New Trustee knows meaning of commitment

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By Gabrielle Fitzgerald

High school valedictorian, University of Kansas Student Body president, top ten percent of the class at Virginia’s Law School, the college’s newly-elected trustee knows the meaning of hard work.
Greg Musil attributes much of his success to his grassroots childhood. Not only did it give him a desire to do his best, but also to be involved in the community, he said.

Growing up in the small town of Frankfort, Kansas, just an hour north of Manhattan, Musil followed his friends to Kansas State University. Originally attending on an ROTC scholarship, his plans were abruptly altered when he lost his leg in a gun accident: thinking the gun wasn’t loaded, his roommate fired it at Musil’s right leg. Musil ultimately lost that leg.
Musil missed a semester of school while dealing with medical issues. He admits it was difficult to adjust to a new lifestyle but his family’s down-to-earth mentality reminded him that even though his situation was unfortunate, he would overcome it. Musil continued to pursue his dream of becoming a lawyer, but had to give up any idea of being associated with the army. He became student body president at Kansas State University and used the position to help save the destruction of Nichol’s Hall, which was eventually restored.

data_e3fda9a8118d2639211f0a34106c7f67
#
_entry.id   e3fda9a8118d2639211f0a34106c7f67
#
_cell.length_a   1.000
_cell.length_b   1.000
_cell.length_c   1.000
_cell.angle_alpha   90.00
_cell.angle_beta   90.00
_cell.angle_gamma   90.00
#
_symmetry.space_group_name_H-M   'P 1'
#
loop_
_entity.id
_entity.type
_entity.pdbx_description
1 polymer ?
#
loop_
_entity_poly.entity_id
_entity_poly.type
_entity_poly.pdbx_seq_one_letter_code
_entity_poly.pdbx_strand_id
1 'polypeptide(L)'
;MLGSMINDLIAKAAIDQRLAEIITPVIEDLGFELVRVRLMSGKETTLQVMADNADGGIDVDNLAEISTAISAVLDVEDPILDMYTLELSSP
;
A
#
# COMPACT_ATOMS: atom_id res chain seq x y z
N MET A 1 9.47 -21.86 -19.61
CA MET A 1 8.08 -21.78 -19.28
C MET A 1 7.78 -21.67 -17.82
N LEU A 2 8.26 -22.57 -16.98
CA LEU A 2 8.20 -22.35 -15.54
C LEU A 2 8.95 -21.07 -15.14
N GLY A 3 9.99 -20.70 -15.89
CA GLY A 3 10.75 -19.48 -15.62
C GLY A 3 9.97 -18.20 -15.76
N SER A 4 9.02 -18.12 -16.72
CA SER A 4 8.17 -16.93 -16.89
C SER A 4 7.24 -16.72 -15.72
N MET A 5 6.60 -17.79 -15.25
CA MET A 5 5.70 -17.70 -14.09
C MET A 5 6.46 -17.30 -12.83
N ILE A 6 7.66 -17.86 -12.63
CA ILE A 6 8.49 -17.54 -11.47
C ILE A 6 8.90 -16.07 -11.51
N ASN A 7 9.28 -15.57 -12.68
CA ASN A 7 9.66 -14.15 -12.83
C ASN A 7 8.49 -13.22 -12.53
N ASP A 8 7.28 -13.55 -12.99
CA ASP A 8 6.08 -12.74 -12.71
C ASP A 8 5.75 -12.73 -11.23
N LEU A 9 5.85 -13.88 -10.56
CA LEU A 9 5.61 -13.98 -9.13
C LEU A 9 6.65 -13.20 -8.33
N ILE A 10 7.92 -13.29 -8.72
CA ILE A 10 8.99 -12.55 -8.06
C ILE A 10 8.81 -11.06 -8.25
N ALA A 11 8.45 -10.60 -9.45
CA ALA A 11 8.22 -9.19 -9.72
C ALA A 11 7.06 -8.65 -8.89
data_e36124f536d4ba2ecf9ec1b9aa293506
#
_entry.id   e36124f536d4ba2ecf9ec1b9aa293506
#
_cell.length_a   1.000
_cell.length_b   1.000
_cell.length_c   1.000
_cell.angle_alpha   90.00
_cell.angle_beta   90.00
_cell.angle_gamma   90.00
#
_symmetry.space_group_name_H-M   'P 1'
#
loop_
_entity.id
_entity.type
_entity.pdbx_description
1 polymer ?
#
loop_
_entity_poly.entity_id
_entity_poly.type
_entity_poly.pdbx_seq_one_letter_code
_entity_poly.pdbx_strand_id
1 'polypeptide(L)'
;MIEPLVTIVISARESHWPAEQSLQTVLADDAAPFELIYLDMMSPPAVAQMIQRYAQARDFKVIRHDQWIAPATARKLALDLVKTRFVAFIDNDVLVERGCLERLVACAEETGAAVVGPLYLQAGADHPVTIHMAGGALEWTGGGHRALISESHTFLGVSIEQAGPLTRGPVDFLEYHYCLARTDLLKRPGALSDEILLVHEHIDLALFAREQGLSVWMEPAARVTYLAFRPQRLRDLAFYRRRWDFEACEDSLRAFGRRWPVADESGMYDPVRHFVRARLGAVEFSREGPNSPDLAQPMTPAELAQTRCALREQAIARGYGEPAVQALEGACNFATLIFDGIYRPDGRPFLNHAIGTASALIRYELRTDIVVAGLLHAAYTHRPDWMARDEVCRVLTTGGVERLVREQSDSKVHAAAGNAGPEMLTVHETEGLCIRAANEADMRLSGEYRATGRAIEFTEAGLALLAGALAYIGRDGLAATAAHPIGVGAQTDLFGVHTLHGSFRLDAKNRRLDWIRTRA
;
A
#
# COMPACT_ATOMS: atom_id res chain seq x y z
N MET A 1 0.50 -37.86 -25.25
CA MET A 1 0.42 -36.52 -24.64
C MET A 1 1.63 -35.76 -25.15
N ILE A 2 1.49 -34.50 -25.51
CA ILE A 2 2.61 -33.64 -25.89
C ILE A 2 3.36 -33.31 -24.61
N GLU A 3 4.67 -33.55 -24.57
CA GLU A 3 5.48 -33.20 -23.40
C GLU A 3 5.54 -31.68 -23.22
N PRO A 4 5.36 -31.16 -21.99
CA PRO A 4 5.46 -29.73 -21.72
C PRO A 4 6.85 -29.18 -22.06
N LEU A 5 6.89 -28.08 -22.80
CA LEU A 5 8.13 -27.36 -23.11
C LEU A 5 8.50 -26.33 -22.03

Years after getting a law degree from Virginia Tech, running for Congress, and helping with a number of political campaigns, he returned to his home state. His favorite thing about Johnson County is the number of ways to get involved in the community. Musil has been involved in everything from local campaigns to his daughters’ sports teams.
“Ninety percent of life is just showing up,” Musil said, quoting Woody Allen.
College president Terry Calaway called Musil “a great community leader.”
Despite Musil’s resume, his heart is truly for the community and its students.
“His commitment to students is really pretty special,” said Calaway.
One of Musil’s priorities is to find ways for students to connect on campus. The board is actively trying new ways to make students feel more comfortable and safe around campus.
Musil considers his two daughters, Elizabeth and Madeline, to be his greatest achievement. However, his close second is helping pass a ballot that ensures judges will continue to be appointed and not elected, called Johnson Countians for Justice.
Musil’s advice for college students is “to go to class,” but also “enjoy college.”
Musil said he never found a solution to fear, but said fear is not a bad thing; often it is just the desire to get in and do something. It pushes you to prepare and study your hardest; if you lose or fail, at least you know you did everything you possibly could.
Despite Musil’s successful career, he realizes that it is the community that truly makes a person.
“In Johnson County, there are plenty of places where a young college kid can get involved,” Musil said.

Contact Gabrielle Fitzgerald, reporting correspondent, at gfitzge1@stumail.jccc.edu.

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